Link to comment
Share on other sites

I know a group of old guys who did a similar thing with the creation of a man-made lake in Virginia - Smith Mountain Lake.  Back in the early 60's, right before a couple of Dams were going to be constructed, they studied the plans and bought a large amount of property at the proper elevations.  They employed surveyors to make sure they would end up with lake front blocks.  They sold off lots over the years for large profits as well as gaining several "free" lake-front family compounds.  They didn't have a very large delay though.  The Quarry idea seems like holding costs could really hurt the attractiveness - especially if it remains an industrial area!

Link to comment
Share on other sites

I've been looking at some stuff on the internet.  The universities in the midwest have a ton of info.


One important thing is that non-land costs don't seem that dependent on yields.  Using corn as an example, in IL good land in the central part of the state yields close to 200 bu/acre  and  poorer quality land in the south yields 160, but the non-land cost for good vs. bad land is only about 10 bucks (563 vs. 552 per acre).  This makes sense.  A lot of the costs are really per acre rather than per bushel.  Whether it's good land or bad land you only have to plow it once, spray it once, etc.  You will have a little more cost for hauling it to the elevator though.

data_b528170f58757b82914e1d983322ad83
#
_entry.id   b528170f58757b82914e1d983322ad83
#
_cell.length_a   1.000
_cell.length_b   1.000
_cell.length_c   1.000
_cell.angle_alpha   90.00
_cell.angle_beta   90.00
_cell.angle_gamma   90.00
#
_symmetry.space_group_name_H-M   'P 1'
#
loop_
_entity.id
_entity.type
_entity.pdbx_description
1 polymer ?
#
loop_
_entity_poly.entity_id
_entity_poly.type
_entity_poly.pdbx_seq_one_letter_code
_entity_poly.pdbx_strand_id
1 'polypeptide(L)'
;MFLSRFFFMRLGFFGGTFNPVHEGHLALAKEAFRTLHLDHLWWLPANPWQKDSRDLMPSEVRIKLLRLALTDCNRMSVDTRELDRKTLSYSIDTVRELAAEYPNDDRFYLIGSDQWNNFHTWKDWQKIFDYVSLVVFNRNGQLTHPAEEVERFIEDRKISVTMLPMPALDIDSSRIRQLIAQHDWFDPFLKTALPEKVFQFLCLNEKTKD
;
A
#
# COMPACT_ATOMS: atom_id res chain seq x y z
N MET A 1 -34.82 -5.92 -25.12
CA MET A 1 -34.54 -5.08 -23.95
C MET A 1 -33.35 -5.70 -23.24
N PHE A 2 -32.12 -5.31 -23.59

The price for corn is about a dollar higher in the south which makes up some of the difference, and operator and land return (basically profit to be split between the farmer, landowner and taxman) is only 14 dollars higher for good land vs. bad (409 for high productivity land vs. 395 for low productivity).